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Santa Monica City Council Reconsiders Public Vote on Development
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Convention and Visitors Bureau Santa Monica

By Niki Cervantes
Staff Writer

December 8, 2016 -- Trying to mend fences after the defeat of a contentious slow-growth measure in November’s election, the Santa Monica City Council on Tuesday ordered staff to study giving voters final say on major development proposals or requiring a council super majority for approval.

The council, whose members generally opposed Measure LV as too restrictive, “won the battle” in seeing it solidly rejected by voters, said Council Member Kevin McKeown.

But the only way to “win the war” over development in Santa Monica is to start a “conversation” with those who supported the initiative, he said.

McKeown, who co-authored the motion with colleague Gleam Davis, said the intent is to start considering reforms, now that the bitter campaign has ended.

He said he hoped the motion would help heal some the wounds left by the battle over LV. So did Davis.

“If we’re intent on re-establishing trust in the community, now is the time to do it,” she said.

Measure LV was a reaction to an anticipated building boom that includes unusually tall and large developments downtown. It sought to give voters -- not the City Council -- the final say on most new projects taller than 32 feet.

The measure pitted the local slow-growth movement, primarily activists and neighborhood associations, against the City’s political and civic establishment, which was backed by more than $1 million in funding from developers.

LV was defeated with 55.30 percent of the vote (24,475 votes) cast against the measure, and 44.70 percent (19,786 votes) cast in support ("Backers of Defeated Santa Monica Slow-Growth Measure Blame Development Money, Claim Success," November 10, 2016).

Specifically, the motion by McKeown and Davis directs staff “to explore the procedural steps necessary to establish voter approval requirements for development” exceeding the general plan, zoning code and other regulations.

The council asked staff for the same analysis for requiring a super-majority council vote on such projects and to return with information on any action that might be needed, including new laws or a council-generated ballot measure.

Currently, only a majority vote is needed on development, or four votes from the seven-member council. A super-majority increases the minimum vote needed to five.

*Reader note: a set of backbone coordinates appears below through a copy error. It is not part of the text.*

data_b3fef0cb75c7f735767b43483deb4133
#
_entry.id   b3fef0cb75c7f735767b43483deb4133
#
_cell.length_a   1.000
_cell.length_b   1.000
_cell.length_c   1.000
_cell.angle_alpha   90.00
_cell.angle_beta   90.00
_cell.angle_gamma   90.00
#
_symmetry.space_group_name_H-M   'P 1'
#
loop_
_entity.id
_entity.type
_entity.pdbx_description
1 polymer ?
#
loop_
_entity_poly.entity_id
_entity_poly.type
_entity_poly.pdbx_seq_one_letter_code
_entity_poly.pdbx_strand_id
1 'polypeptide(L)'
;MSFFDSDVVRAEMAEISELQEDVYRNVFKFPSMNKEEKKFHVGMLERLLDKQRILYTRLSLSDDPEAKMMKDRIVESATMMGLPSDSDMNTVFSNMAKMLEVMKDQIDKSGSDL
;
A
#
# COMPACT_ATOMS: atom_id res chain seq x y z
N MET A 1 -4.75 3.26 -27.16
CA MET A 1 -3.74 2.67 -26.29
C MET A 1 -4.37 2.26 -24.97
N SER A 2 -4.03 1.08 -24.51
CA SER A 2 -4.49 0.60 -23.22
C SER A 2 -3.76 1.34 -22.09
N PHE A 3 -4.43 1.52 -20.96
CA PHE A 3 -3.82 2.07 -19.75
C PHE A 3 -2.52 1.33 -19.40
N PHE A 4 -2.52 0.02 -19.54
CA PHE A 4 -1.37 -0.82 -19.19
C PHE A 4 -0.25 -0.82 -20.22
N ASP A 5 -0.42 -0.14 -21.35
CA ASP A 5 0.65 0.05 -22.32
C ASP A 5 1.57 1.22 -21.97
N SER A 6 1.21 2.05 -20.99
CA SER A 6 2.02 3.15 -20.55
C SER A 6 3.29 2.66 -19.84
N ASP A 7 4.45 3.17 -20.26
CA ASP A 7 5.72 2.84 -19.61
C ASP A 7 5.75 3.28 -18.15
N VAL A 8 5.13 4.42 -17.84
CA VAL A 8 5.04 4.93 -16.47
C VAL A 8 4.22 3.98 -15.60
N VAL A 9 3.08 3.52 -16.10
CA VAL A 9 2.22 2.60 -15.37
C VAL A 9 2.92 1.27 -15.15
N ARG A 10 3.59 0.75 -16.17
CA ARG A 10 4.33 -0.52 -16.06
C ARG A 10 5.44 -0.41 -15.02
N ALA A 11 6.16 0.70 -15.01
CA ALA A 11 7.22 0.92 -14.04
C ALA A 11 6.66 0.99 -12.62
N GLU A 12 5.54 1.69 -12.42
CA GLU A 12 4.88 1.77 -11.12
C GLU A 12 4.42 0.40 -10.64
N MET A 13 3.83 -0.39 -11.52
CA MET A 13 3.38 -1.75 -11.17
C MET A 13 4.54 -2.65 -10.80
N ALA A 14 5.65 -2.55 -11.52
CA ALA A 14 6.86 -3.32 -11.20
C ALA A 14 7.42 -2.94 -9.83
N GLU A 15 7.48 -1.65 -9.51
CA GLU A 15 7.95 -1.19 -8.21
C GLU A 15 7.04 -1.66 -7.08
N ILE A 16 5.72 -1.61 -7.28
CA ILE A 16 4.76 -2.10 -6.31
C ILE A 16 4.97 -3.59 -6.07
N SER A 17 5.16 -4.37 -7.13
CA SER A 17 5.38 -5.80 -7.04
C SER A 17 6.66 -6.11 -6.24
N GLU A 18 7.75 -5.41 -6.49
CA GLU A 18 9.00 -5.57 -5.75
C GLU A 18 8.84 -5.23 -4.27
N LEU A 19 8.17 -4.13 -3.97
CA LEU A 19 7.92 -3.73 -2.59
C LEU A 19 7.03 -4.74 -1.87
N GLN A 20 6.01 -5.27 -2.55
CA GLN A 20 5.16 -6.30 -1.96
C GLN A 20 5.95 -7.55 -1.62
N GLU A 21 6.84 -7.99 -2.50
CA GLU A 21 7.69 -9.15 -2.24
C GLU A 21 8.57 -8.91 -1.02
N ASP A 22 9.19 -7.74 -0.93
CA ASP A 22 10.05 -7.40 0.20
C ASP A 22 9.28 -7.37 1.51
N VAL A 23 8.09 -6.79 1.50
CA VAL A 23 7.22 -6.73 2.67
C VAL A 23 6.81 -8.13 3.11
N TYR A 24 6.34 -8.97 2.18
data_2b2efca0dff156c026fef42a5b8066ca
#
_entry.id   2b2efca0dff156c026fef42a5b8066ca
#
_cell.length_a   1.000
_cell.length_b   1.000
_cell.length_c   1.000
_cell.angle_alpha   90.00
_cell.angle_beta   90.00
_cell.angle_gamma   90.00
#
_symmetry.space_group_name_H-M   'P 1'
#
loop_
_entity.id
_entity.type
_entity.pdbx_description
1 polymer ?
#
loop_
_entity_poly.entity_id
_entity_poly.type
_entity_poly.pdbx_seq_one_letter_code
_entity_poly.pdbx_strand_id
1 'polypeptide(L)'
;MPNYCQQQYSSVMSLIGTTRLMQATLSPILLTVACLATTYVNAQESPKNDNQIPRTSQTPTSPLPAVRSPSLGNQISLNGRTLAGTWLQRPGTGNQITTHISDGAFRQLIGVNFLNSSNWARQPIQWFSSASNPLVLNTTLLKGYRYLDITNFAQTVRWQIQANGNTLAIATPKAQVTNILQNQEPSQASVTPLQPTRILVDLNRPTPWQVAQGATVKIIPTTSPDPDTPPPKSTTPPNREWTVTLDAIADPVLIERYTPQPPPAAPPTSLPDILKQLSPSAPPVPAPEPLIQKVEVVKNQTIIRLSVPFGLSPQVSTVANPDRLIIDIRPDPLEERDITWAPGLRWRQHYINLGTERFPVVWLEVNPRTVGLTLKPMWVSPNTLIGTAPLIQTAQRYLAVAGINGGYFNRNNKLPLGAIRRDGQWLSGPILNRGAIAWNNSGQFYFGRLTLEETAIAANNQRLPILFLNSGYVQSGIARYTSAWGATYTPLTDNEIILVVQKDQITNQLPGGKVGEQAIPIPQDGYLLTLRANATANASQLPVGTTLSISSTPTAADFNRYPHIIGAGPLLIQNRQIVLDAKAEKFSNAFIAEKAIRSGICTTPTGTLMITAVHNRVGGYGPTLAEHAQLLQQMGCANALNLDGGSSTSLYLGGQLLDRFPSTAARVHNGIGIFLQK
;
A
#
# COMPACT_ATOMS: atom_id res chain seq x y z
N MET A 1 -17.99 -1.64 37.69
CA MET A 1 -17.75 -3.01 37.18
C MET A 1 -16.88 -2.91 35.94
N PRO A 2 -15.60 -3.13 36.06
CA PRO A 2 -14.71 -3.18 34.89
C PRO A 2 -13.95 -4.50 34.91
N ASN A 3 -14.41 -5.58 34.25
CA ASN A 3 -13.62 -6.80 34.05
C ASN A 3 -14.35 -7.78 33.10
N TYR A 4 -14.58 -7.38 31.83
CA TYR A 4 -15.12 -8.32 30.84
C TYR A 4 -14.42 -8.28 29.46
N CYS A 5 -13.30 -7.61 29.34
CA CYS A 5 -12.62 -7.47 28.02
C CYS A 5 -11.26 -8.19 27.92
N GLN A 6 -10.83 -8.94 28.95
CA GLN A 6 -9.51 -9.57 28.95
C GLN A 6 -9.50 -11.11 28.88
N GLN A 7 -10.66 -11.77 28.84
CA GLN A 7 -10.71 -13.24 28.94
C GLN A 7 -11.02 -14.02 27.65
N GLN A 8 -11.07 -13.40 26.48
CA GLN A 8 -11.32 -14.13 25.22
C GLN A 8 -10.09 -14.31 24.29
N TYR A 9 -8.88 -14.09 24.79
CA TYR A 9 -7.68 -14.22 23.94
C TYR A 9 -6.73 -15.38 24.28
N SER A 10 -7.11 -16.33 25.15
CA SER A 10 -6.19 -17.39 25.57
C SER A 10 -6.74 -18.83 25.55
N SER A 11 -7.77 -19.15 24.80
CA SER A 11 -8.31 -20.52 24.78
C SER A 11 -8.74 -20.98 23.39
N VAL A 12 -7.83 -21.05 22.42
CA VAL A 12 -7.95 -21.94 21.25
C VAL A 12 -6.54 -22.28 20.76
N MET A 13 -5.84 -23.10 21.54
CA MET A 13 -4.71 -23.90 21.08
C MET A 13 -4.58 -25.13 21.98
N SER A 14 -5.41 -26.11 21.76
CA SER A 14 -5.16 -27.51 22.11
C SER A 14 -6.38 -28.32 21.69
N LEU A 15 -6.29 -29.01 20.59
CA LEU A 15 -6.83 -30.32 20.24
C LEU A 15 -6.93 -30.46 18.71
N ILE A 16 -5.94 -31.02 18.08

LV’s creators –- the leaders of the group Residocracy -- have not publicly supported an alternatives to their measure ("Development Combatants in Santa Monica Consider Post-Election Compromise," November 14, 2016).

A sore point is whether any changes would become effective before the adoption of the controversial Downtown Community Plan (DCP) being fought by slow-growth and LV supporters as allowing too much building ("Santa Monica Set to Tackle Downtown Community Plan Again," November 8, 2016).

Much of the proposed 3.8 million square feet of development in City’s planning pipeline is downtown and could have been impacted if Measure LV had been successful ("Nearly 3.8 Million Square Feet Await Approval in Santa Monica's Jammed Development Pipeline," November 3, 2016).

A final council vote on the Downtown Plan is anticipated in the spring.

Council Member Pam O’Connor abstained from the vote after expressing doubt that common ground could be found with the LV camp.

O’Connor, who has been accused by critics of being too close to the development community, said a decade of such battling had convinced her no meaningful compromise was to be had.

“I don’t think it’s going to happen,” she said.

Council Member Terry O’Day, also a frequent target of the slow-growth movement, said he agreed with the intent of the motion. But he only voted to support it after it was broadened to include a review of how the City’s planning process could be improved.

A few speakers addressed the council, including some from Santa Monica Forward, a group formed last year that includes civic and political leaders that opposed LV.

But compared to the blistering campaign season, the evening’s discussion was low key and was pushed into the wee hours by a packed agenda.

McKeown has been considered a staunch ally of the slow-growth movement, but his standing took a hit with his vocal opposition to LV. Mayor Tony Vazquez and Mayor Pro Tem Ted Winterer also have been aligned with the slow-growth movement.

Davis, O’Day, Vazquez and Winterer won re-election easily, backed by the same groups opposing LV and some campaign funding from developers.

Council Member Sue Himmelrich also voted for the McKeown-Davis motion, having previously supported its ideas. She too expressed opposition to LV, although she stayed out of the election fight by not taking a formal position.

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